Zachary Neal | Polarization

Political polarization


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Aref, S. & Neal, Z. P. (2020). Detecting coalitions by optimally partitioning signed networks of political collaboration. Scientific Reports, 10, 1506.

  • Although the US Congress has become less effective at turning bills into laws, this paper shows that rising political polarization actually helps with the process.

  • Click HERE to read the article.

Neal, Z. P. (2020). A sign of the times? Weak and strong polarization in the U. S. Congress, 1973 – 2016. Social Networks, 60, 103-112.

  • This paper explores the political networks of every U.S. Senator and Representative since 1973. It shows that partisan polarization has steadily increased in both chambers, and that neither Republicans nor Democrats are solely responsible.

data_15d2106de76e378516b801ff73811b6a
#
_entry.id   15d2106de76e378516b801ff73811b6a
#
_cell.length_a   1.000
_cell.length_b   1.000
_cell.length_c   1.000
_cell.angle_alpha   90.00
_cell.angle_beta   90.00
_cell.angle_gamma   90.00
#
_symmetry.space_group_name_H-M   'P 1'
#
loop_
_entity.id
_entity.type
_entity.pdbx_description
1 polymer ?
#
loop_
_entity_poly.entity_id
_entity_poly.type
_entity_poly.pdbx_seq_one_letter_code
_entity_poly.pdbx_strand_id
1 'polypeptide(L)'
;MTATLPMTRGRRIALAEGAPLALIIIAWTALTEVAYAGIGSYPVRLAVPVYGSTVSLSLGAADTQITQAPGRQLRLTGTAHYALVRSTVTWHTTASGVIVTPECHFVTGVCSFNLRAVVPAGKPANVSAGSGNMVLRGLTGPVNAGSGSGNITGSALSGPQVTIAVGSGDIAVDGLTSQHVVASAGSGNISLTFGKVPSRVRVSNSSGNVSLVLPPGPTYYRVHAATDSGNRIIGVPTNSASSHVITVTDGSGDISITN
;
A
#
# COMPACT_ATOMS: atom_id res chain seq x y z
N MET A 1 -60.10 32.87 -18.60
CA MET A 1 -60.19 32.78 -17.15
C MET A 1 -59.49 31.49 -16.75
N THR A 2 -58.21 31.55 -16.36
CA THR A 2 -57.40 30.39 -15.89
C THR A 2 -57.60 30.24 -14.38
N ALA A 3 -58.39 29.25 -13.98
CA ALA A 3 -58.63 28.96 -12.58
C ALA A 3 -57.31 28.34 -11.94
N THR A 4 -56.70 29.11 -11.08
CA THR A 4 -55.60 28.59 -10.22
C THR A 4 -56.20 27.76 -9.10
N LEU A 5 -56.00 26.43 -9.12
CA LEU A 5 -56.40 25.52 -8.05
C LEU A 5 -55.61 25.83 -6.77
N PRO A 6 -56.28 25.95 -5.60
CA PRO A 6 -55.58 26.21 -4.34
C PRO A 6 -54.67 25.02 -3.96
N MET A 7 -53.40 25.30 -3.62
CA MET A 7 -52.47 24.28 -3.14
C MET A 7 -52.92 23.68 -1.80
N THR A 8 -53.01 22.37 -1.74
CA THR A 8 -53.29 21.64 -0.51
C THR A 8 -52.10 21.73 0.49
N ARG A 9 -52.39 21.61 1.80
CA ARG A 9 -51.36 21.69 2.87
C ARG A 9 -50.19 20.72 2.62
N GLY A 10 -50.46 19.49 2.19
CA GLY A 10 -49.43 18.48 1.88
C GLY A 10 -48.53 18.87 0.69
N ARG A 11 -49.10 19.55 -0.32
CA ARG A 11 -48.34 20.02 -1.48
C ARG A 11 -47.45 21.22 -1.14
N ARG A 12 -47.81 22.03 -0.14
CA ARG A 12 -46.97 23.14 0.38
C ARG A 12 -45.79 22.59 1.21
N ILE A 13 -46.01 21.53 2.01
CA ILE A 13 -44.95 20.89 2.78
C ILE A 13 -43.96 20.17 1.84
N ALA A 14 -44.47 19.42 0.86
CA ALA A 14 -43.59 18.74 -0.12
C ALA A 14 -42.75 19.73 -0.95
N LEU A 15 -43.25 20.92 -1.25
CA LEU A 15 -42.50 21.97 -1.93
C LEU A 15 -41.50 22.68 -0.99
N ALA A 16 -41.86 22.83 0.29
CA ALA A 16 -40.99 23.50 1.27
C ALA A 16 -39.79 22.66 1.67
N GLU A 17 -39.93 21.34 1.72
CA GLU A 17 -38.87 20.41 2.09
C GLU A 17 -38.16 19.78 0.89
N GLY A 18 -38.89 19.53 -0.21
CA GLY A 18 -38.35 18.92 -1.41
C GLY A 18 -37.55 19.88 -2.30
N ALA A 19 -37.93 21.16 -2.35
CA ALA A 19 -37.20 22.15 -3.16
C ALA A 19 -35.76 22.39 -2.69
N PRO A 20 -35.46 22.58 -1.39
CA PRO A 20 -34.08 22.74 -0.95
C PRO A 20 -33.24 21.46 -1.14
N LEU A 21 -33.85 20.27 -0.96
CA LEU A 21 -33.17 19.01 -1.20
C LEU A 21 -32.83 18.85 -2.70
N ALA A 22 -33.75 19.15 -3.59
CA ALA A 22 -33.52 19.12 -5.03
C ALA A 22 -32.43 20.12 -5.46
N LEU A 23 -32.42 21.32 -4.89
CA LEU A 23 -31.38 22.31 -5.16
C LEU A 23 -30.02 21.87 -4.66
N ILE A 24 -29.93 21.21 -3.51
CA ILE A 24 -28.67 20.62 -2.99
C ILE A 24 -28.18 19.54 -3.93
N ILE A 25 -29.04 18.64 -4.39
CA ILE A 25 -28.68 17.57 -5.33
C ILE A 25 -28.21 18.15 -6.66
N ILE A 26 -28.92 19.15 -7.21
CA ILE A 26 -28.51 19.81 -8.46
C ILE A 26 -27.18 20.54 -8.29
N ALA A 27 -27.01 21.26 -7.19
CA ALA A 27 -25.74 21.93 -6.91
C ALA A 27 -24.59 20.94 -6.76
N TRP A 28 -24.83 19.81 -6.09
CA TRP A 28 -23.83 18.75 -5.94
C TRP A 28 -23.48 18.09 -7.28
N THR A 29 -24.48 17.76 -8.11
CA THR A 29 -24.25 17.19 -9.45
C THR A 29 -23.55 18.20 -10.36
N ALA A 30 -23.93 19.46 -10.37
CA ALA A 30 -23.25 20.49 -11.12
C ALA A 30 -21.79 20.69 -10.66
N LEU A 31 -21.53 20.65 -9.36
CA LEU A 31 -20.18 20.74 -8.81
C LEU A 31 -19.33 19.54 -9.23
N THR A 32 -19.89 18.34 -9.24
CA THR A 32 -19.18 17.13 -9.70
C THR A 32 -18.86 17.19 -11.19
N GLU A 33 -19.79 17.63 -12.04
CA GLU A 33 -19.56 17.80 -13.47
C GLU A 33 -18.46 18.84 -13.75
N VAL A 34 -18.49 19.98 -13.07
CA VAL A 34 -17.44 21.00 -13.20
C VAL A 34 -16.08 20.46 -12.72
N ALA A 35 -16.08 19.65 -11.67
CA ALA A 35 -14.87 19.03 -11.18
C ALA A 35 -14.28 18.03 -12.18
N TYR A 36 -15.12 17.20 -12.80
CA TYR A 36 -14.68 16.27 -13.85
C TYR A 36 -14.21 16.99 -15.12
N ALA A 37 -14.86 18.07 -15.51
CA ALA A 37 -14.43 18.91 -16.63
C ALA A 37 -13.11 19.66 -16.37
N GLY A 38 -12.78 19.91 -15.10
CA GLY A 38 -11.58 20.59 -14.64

• Click HERE to get a free copy by email.

Neal, Z. P. (2014). The backbone of bipartite projections: Inferring relationships from co-authorship, co-sponsorship, co-attendance, and other co-behaviors. Social Networks, 39, 84-97.

  • This paper uses the example of the 108th U.S. Senate (2003 - 2005) to show how Senators' and Representatives' positive and negative relationships can be measured using information about which bills they sponsored.

  • Click HERE to get a free copy by email.

Neal, Z. P. (2019). Data: A sign of the times. FigShare. doi: 10.6084/m9.figshare.8096429.v1

  • This is the signed network data used in this research, distributed under a CC-BY 4.0 license.

  • Click HERE to download the data.

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© 2019 by Zachary Neal

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